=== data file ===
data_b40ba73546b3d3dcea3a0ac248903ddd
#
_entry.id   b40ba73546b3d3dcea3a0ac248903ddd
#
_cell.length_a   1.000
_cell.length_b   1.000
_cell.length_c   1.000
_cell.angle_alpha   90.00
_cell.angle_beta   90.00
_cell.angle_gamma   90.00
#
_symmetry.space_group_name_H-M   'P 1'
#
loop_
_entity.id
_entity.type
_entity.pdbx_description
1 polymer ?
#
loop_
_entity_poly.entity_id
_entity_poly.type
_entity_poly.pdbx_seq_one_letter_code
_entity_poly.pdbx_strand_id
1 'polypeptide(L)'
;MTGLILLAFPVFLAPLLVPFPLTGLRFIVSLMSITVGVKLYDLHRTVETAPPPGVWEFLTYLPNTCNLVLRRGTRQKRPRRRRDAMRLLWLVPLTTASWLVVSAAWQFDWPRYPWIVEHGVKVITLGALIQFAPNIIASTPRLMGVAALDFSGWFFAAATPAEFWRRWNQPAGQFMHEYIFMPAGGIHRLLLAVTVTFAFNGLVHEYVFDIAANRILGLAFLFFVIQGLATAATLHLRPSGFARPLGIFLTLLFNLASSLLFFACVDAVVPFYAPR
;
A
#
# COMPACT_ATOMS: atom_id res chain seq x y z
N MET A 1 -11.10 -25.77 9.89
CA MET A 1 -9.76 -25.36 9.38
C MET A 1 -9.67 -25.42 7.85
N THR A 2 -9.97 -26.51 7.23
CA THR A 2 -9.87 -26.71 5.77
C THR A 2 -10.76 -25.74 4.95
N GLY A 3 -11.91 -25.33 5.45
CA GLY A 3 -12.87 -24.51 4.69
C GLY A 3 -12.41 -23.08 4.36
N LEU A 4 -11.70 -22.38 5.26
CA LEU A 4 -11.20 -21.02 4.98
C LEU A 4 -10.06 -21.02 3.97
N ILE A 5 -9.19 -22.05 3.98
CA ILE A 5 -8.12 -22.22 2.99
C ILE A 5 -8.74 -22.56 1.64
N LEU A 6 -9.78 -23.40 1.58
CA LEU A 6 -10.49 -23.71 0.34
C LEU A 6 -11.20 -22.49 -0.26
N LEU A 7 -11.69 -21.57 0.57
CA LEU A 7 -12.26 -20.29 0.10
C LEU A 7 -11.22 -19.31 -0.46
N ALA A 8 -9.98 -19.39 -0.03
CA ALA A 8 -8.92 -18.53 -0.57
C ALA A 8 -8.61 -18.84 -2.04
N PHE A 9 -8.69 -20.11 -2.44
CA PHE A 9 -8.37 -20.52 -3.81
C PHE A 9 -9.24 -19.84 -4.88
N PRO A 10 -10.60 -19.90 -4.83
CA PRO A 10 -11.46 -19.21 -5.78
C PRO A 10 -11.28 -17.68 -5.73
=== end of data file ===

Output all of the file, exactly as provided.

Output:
data_b40ba73546b3d3dcea3a0ac248903ddd
#
_entry.id   b40ba73546b3d3dcea3a0ac248903ddd
#
_cell.length_a   1.000
_cell.length_b   1.000
_cell.length_c   1.000
_cell.angle_alpha   90.00
_cell.angle_beta   90.00
_cell.angle_gamma   90.00
#
_symmetry.space_group_name_H-M   'P 1'
#
loop_
_entity.id
_entity.type
_entity.pdbx_description
1 polymer ?
#
loop_
_entity_poly.entity_id
_entity_poly.type
_entity_poly.pdbx_seq_one_letter_code
_entity_poly.pdbx_strand_id
1 'polypeptide(L)'
;MTGLILLAFPVFLAPLLVPFPLTGLRFIVSLMSITVGVKLYDLHRTVETAPPPGVWEFLTYLPNTCNLVLRRGTRQKRPRRRRDAMRLLWLVPLTTASWLVVSAAWQFDWPRYPWIVEHGVKVITLGALIQFAPNIIASTPRLMGVAALDFSGWFFAAATPAEFWRRWNQPAGQFMHEYIFMPAGGIHRLLLAVTVTFAFNGLVHEYVFDIAANRILGLAFLFFVIQGLATAATLHLRPSGFARPLGIFLTLLFNLASSLLFFACVDAVVPFYAPR
;
A
#
# COMPACT_ATOMS: atom_id res chain seq x y z
N MET A 1 -11.10 -25.77 9.89
CA MET A 1 -9.76 -25.36 9.38
C MET A 1 -9.67 -25.42 7.85
N THR A 2 -9.97 -26.51 7.23
CA THR A 2 -9.87 -26.71 5.77
C THR A 2 -10.76 -25.74 4.95
N GLY A 3 -11.91 -25.33 5.45
CA GLY A 3 -12.87 -24.51 4.69
C GLY A 3 -12.41 -23.08 4.36
N LEU A 4 -11.70 -22.38 5.26
CA LEU A 4 -11.20 -21.02 4.98
C LEU A 4 -10.06 -21.02 3.97
N ILE A 5 -9.19 -22.05 3.98
CA ILE A 5 -8.12 -22.22 2.99
C ILE A 5 -8.74 -22.56 1.64
N LEU A 6 -9.78 -23.40 1.58
CA LEU A 6 -10.49 -23.71 0.34
C LEU A 6 -11.20 -22.49 -0.26
N LEU A 7 -11.69 -21.57 0.57
CA LEU A 7 -12.26 -20.29 0.10
C LEU A 7 -11.22 -19.31 -0.46
N ALA A 8 -9.98 -19.39 -0.03
CA ALA A 8 -8.92 -18.53 -0.57
C ALA A 8 -8.61 -18.84 -2.04
N PHE A 9 -8.69 -20.11 -2.44
CA PHE A 9 -8.37 -20.52 -3.81
C PHE A 9 -9.24 -19.84 -4.88
N PRO A 10 -10.60 -19.90 -4.83
CA PRO A 10 -11.46 -19.21 -5.78
C PRO A 10 -11.28 -17.68 -5.73